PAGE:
Rally in south Beirut

    Ahmadinejad later appeared at a rally in the Hezbollah-controlled southern suburb of Beirut, waving to a  crowd of thousands before taking his seat next to Hezbollah's deputy commander, Naim Qassem.

    Chanting "death to America" and "death to Israel," Hezbollah supporters turned out in large numbers to welcome Ahmadinejad.

    Marwan Bishara, Al Jazeera's senior political analyst, said the fact that Ahmadinejad was speaking to a mostly southern Lebanese crowd on Wednesday night was significant as the south Lebanese "are the people that were mostly under Israeli occupation for 18 years, and they were able under Hezbollah's leadership, to resist that occupation ... in part through Iranian help".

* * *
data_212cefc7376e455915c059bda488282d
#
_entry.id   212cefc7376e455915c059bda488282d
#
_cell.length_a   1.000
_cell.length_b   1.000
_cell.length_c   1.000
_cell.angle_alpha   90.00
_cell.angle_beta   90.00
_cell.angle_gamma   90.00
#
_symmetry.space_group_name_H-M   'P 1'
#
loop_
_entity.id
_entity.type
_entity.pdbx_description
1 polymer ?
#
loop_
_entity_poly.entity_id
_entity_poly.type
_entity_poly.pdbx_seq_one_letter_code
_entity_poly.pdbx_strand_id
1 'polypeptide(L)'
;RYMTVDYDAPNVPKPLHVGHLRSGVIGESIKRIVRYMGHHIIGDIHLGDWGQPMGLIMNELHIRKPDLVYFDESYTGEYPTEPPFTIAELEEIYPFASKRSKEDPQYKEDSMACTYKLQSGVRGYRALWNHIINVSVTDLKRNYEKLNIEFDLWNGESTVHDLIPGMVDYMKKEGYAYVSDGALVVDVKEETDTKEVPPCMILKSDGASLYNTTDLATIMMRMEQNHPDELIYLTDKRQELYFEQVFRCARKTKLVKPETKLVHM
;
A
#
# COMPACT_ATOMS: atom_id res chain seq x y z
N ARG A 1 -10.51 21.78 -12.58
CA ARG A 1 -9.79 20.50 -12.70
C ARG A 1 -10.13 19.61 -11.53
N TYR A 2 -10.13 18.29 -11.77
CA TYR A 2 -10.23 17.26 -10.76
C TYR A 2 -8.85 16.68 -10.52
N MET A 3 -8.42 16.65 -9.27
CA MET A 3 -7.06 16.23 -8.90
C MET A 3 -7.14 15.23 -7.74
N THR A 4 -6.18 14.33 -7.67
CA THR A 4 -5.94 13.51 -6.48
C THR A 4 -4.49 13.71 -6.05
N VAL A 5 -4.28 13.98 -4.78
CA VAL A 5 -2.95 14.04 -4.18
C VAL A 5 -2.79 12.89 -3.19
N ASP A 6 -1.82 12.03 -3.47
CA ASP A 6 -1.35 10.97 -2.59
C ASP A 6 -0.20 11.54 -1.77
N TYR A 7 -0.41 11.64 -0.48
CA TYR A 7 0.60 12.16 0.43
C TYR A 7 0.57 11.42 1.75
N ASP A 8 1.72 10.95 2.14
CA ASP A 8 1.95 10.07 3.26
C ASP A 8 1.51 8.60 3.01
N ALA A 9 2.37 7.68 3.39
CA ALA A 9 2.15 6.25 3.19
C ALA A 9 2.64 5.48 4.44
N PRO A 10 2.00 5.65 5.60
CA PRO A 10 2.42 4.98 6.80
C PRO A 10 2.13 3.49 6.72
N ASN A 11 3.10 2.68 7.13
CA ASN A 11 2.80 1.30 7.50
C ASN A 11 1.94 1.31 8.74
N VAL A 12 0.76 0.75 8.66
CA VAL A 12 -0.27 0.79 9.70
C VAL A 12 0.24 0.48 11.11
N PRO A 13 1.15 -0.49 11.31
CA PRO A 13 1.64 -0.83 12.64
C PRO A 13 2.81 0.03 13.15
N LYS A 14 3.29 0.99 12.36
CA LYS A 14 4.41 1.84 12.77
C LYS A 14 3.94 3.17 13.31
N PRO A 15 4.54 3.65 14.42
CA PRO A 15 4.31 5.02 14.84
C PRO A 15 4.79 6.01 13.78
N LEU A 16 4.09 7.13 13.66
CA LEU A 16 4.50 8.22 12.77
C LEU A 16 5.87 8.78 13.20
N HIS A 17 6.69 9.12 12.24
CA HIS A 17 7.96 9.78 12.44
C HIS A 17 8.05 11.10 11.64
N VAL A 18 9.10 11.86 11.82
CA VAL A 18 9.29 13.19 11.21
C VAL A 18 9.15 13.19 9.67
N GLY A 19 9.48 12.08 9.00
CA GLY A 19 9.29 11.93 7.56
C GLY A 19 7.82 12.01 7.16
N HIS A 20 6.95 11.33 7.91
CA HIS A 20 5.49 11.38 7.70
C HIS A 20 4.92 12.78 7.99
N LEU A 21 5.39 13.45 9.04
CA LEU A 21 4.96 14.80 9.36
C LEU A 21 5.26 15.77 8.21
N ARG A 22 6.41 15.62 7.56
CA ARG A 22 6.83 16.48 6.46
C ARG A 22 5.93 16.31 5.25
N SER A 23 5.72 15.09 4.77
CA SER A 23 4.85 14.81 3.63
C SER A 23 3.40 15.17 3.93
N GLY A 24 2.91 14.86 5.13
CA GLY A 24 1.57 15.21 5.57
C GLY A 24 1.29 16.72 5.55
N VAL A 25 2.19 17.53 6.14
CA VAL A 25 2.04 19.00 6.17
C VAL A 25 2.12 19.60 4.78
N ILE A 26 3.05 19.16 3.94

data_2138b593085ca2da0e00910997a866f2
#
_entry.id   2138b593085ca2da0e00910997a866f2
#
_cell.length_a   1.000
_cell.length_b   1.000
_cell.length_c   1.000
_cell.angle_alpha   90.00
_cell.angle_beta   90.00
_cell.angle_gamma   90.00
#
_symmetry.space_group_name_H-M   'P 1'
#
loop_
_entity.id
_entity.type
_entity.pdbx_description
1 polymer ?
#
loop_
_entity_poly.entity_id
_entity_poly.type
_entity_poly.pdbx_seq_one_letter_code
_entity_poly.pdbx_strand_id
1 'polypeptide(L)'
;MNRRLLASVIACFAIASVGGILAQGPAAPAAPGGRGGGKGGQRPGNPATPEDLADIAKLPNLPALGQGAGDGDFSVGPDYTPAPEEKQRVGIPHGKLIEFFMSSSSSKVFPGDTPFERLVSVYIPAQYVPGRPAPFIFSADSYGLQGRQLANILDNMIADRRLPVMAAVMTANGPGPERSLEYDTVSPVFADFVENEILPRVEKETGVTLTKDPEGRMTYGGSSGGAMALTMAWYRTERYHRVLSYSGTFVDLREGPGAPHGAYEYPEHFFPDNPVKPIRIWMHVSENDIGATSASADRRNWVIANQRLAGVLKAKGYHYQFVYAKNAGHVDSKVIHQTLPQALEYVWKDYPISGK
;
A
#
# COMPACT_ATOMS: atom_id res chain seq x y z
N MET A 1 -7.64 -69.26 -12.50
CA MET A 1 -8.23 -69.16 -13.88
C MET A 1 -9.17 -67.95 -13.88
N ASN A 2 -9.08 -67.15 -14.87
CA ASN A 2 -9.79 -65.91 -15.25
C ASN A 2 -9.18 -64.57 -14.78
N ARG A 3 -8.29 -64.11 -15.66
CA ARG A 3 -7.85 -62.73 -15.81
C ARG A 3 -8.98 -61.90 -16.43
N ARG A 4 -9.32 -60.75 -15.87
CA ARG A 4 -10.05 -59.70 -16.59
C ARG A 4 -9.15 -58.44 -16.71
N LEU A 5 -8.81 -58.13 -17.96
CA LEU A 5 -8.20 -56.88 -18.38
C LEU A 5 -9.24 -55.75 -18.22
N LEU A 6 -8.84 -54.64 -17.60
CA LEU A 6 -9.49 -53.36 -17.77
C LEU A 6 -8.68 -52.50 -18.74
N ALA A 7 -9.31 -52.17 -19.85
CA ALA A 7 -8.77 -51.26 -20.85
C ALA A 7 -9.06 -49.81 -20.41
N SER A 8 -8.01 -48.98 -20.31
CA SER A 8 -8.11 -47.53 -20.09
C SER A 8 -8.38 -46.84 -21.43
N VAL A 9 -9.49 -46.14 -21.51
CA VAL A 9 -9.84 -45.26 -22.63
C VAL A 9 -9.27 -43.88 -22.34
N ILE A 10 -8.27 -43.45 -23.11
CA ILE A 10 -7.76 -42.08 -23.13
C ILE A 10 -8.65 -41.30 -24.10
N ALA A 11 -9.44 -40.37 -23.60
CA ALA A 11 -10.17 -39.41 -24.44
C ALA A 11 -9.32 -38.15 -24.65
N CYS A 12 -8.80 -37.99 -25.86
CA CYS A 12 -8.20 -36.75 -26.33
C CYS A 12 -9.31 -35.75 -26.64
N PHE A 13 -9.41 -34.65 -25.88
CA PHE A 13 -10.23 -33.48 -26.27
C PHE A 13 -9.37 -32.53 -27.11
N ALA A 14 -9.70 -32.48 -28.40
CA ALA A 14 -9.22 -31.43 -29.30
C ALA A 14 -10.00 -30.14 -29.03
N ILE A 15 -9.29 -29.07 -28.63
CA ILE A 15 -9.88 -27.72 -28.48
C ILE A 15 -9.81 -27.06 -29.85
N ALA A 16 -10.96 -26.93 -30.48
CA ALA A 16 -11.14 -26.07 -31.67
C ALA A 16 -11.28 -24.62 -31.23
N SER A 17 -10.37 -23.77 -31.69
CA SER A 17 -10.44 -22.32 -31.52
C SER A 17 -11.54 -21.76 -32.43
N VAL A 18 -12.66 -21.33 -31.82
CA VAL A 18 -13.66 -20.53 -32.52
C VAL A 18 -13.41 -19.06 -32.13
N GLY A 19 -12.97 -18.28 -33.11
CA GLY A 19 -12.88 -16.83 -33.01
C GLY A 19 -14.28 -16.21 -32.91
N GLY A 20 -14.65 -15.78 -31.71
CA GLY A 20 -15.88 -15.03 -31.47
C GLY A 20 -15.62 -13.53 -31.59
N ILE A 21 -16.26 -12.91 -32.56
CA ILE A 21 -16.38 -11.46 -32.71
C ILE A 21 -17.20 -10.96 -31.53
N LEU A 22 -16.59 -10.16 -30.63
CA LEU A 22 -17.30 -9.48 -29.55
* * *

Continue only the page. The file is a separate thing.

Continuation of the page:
Hassan Nasrallah, the Hezbollah leader, did not appear in person at the rally because of security concerns but welcomed Ahmadinejad in a speech broadcast via video link. He echoed Iran's call for Israel to disappear, saying: "President Ahmadinejad is right when he says Israel is illegitimate and should cease to exist."

    Ahmadinejad said in Beirut the Middle East does not need 'interference' from 'outside powers' [Reuters]

    Ahmadinejad repeated at the rally assertions that Israel's downfall was inevitable. "The Zionist regime will continue its downfall and no power can save it because of the resistance in Lebanon, Syria, Palestine, Iraq, Turkey, Iran and the rest of the region," he said.

    The rally was held at an outdoor stadium where Iranian flags and photos of Ahmadinejad were hoisted alongside two life-sized pictures of overturned Israeli Merkava tanks.

    Even though Ahmadinejad is on an official visit, Wednesday night's rally was not organised by the state, Al Jazeera's Zeina Khodr, reporting from Beirut, said.

    She said quoting Hezbollah leaders that the rally was arranged by the group to "thank the Iranian leader for the political as well as the financial support the Islamic Republic of Iran provided, particularly to Hezbollah supporters, after the 2006 Lebanon-Israel war".